(6:54 Fourth): Luck throws a perfect pass to Donnie Avery down the seam, but Avery loses the ball as he hits the ground and gets jarred by the knee of a defender. It would have been about a 20-yard gain. To add insult to injury, the Colts lost the challenge on the play, and lost a timeout.

(5:39 Fourth): The Colts should have run here on 3rd and 1, but I digress. On the play, Allen runs a quick out, with Ray Lewis covering. Allen slips as Luck releases the ball, and it’s incomplete. Lewis was close, but Allen should have been able to shield him with his body.

(3:46 Fourth): After a three-and-out, they Colts got one last chance on offense. They started out with a beautiful pass from Luck to Wayne down the seam, but Wayne dropped the ball before being hit by Bernard Pollard. It would have been about a 25-yard gain, but at least the Colts got 15 on a Hit on a Defenseless Receiver penalty on Pollard.

(3:33 Fourth): Luck does a great job in the pocket, absorbing a hit by Kruger, escaping, and throwing on the run to T.Y. Hilton 35 yards downfield. Hilton drops the easy catch. The Colts did get 15 yards on a taunting penalty on Pollard, but it’s still a loss of 20 yards at least on the play.

(2:20 Fourth): On third and 4, Luck sees Brazill with a step on the corner deep left, and launches a rainbow towards the endzone. Brazill gets turned around, slows, and then makes a last ditch leap at the ball. Again, you could argue that the ball was slightly over thrown, but Brazill made possibly the worst play on the ball. If he keeps running at full speed, he catches it.

(2:14 Fourth): Now fourth down, the Colts ran Vick Ballard on a short corner route to the right, a safe call on 4th and 4. Luck hits the wide open running back, but the ball goes right through Ballard’s outstretched hands.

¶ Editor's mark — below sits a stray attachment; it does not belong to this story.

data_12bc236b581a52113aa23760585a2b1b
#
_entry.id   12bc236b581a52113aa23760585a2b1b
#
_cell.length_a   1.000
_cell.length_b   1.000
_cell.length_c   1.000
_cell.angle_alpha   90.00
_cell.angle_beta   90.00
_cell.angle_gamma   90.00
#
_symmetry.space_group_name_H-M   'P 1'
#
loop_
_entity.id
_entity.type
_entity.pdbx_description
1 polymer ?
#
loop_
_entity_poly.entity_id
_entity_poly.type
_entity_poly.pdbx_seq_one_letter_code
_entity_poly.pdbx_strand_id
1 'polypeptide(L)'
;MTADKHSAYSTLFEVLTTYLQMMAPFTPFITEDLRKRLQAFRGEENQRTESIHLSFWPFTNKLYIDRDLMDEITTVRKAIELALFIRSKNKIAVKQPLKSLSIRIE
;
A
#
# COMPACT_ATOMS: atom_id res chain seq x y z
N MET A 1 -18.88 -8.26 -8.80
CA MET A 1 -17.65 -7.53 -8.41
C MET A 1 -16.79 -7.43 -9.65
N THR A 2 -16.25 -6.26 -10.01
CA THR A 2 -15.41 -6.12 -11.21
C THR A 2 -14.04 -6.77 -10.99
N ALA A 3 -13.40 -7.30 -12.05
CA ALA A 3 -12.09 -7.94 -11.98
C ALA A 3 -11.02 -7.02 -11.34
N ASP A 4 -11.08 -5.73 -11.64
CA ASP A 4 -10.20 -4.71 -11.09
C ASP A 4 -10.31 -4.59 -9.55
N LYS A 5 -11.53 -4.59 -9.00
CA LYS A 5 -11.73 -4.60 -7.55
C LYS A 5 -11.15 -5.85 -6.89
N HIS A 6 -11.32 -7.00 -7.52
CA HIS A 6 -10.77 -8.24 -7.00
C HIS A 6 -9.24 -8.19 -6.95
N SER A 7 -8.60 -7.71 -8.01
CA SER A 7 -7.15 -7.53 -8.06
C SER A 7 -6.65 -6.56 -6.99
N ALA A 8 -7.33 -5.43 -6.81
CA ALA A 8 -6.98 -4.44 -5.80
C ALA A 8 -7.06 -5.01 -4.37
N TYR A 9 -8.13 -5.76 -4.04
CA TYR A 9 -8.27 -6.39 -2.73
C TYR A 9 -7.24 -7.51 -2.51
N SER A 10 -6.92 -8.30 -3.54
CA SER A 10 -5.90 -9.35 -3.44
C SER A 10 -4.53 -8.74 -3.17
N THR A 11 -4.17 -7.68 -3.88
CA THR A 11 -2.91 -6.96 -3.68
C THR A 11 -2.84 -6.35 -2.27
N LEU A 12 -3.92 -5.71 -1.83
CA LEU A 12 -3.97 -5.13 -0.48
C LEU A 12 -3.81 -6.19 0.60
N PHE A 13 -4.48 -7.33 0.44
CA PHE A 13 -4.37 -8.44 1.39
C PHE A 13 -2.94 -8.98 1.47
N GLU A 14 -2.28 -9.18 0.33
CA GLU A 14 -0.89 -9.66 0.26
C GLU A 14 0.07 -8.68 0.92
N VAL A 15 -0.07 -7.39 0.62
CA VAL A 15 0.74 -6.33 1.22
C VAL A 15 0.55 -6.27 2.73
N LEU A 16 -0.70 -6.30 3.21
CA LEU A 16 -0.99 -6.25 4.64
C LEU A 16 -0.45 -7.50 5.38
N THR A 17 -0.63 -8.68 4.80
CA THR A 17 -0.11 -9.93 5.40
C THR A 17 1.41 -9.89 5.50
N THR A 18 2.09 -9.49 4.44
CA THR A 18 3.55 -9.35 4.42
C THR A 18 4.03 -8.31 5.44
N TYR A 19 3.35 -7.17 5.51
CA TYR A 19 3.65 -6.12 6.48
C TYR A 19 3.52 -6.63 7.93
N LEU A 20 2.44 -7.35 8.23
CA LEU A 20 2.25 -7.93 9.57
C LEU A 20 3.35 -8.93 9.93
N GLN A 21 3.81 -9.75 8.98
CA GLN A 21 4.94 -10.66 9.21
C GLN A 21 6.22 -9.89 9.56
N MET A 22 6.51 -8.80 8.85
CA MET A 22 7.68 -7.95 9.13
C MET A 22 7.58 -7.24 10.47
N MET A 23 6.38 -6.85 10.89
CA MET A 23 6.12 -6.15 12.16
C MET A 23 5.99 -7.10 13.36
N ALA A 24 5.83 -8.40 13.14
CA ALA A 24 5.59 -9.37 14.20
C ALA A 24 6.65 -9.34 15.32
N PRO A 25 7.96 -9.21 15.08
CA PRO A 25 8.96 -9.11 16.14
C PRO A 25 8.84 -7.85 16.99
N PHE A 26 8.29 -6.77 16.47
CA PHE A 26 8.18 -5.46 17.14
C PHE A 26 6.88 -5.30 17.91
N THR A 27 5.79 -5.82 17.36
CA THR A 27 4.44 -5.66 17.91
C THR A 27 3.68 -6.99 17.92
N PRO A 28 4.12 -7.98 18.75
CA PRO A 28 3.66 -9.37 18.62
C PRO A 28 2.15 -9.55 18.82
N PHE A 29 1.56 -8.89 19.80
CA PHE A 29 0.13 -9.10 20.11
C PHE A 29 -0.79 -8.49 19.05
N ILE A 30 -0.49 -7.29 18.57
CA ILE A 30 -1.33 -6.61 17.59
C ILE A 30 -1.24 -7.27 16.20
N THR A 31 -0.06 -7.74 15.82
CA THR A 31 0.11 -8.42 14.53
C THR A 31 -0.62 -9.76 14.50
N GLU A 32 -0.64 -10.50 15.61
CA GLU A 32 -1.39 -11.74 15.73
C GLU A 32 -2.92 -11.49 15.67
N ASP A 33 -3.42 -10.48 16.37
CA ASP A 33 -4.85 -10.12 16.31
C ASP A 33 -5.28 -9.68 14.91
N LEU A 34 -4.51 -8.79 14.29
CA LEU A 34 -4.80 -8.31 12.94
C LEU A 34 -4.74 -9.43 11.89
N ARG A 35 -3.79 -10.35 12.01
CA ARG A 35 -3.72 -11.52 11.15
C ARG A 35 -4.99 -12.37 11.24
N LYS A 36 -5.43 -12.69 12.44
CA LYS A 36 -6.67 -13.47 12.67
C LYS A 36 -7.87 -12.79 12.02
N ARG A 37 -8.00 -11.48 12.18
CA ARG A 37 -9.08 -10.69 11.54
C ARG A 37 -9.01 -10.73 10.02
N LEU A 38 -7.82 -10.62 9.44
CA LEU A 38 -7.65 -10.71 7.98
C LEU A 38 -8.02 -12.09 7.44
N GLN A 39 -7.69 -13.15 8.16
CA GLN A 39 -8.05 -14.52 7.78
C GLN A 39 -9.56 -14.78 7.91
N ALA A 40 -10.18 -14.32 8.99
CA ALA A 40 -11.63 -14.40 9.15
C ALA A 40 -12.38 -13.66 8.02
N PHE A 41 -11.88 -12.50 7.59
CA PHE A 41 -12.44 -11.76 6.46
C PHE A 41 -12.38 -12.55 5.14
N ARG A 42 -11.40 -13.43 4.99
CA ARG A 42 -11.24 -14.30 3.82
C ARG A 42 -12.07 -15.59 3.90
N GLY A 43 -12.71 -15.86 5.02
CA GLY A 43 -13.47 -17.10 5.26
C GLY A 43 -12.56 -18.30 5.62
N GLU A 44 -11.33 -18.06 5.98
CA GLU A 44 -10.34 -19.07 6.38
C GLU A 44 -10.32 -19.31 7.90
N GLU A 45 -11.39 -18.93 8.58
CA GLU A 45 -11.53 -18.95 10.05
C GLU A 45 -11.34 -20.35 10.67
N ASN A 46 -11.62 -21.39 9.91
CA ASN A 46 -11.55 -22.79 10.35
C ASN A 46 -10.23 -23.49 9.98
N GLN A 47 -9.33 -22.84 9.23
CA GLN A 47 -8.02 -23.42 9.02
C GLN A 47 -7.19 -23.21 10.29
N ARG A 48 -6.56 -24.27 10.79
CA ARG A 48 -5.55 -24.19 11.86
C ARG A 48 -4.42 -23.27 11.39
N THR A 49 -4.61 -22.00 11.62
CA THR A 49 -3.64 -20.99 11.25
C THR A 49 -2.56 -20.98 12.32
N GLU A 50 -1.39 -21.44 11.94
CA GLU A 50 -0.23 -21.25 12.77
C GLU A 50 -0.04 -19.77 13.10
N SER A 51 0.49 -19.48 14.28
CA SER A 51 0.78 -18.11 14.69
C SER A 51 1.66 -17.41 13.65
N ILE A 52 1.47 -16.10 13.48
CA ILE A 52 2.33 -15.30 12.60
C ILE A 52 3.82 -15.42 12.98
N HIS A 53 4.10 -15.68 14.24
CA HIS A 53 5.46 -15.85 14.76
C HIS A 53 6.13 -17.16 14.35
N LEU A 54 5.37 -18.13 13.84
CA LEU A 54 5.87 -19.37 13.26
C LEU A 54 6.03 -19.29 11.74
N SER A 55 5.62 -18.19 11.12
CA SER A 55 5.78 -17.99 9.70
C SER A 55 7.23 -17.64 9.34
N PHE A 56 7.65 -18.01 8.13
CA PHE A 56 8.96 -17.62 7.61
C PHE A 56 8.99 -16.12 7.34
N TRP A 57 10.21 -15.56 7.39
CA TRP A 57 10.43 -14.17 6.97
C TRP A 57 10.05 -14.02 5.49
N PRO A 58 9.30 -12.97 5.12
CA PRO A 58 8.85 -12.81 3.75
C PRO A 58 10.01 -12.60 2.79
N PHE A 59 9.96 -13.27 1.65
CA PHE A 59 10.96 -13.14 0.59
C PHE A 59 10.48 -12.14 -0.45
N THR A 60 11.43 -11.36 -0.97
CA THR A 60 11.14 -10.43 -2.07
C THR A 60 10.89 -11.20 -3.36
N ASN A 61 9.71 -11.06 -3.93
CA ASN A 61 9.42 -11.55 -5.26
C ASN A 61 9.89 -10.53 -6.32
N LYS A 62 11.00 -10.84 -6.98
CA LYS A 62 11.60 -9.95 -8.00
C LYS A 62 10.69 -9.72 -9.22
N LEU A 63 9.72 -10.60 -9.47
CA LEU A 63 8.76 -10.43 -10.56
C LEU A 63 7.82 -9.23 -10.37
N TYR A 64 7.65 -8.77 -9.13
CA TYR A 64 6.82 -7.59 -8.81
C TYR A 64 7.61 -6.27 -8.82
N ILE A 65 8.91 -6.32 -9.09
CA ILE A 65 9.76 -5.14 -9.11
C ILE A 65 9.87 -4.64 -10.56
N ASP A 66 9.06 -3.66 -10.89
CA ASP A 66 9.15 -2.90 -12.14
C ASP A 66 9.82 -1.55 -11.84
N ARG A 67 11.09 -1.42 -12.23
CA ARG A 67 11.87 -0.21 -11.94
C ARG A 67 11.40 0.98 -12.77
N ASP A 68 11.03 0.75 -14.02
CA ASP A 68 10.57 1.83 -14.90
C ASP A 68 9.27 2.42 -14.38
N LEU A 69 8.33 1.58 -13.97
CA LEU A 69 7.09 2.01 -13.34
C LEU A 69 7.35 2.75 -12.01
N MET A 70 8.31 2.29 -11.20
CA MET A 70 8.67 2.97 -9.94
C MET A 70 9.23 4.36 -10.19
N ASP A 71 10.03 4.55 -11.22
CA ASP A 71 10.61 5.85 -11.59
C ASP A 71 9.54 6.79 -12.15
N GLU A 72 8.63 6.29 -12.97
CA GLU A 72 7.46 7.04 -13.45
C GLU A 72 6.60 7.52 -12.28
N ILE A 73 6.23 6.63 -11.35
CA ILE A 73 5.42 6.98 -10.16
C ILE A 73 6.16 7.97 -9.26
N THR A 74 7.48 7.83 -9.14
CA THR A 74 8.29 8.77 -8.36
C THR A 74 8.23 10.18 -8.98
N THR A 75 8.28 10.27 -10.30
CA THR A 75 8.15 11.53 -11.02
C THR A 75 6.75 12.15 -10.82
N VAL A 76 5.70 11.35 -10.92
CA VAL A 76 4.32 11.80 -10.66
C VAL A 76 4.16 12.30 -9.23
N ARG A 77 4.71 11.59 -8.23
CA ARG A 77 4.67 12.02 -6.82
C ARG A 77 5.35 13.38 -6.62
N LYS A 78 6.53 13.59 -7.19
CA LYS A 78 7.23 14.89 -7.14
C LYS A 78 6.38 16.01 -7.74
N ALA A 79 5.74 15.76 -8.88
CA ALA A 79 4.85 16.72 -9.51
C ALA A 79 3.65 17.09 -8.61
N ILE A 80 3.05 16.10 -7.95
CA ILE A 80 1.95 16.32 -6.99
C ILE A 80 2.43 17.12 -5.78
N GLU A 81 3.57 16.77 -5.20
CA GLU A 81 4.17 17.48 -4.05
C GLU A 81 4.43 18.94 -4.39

For the game, I counted six sure drops, two catches that should have been made (Fleener’s and Wayne’s in the redzone), three plays where poor or non-adjustments by the receiver caused the incompletion, and two plays where the receiver slipped. That’s half of Luck’s 26 incompletions! And that doesn’t even include the three passes that were batted at the line of scrimmage, or account for the vast amount of pressure that Luck dealt with all game.

Five of the drops/slips came on third or fourth down, and each of 13 plays but one or two would have been a first down.

If you came away from this game blaming Luck for offensive ineptitude, you’re not watching the game closely enough. Luck did plenty to win, but simply didn’t get enough from the rest of his offense, whether it be receivers, blocking, or playcalling. 

Kyle J. Rodriguez

About Kyle J. Rodriguez

A film and numbers guru, Kyle writes about the NFL and the Indianapolis Colts for Bleacher Report, Draft Mecca and The Football Educator, and is a co-founder and associate editor of Colts Authority. Kyle also is a high school sports reporter for the MLive Media Group in Michigan, covering high school sports across the state.